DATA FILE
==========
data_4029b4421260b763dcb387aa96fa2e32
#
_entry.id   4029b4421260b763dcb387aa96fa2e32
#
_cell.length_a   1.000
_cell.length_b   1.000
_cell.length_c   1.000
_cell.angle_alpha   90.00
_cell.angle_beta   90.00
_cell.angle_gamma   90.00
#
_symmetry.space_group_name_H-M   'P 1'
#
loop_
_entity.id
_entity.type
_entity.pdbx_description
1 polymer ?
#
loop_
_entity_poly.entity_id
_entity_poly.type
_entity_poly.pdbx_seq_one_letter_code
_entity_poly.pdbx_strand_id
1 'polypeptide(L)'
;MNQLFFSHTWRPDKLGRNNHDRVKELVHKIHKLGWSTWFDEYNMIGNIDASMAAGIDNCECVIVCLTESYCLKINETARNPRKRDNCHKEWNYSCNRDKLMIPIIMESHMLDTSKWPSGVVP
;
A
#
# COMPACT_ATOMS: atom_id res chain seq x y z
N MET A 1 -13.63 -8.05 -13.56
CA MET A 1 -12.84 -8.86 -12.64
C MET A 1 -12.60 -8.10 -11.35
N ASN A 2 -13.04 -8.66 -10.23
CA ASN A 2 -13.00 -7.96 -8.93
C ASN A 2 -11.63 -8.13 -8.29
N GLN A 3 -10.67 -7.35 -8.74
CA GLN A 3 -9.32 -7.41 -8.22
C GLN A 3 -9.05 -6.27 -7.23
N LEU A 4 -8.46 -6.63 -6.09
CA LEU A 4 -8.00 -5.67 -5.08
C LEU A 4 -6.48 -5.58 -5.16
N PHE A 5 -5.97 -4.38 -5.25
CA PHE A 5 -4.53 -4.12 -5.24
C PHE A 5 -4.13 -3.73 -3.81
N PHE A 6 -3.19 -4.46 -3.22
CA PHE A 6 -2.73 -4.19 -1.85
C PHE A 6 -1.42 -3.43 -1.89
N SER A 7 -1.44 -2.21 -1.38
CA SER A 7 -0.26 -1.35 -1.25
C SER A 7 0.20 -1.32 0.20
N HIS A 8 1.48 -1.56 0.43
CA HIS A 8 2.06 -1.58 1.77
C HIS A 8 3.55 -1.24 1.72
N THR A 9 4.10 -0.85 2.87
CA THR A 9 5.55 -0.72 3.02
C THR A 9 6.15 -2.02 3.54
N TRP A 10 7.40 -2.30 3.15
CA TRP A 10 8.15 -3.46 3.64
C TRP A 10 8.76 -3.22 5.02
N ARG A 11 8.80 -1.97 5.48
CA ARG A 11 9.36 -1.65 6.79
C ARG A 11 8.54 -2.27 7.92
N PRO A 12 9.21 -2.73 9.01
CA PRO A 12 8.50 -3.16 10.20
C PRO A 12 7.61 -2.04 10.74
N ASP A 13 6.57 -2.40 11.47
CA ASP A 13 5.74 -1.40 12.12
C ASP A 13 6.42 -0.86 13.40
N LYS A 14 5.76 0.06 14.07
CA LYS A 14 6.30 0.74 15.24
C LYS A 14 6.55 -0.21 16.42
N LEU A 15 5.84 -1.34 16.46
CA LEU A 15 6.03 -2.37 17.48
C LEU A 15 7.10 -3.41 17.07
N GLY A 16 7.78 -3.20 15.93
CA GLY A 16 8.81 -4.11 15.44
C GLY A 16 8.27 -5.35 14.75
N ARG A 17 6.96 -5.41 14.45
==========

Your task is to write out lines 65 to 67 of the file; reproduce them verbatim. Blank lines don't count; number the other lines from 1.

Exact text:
CA PRO A 12 8.50 -3.16 10.20
C PRO A 12 7.61 -2.04 10.74
N ASP A 13 6.57 -2.40 11.47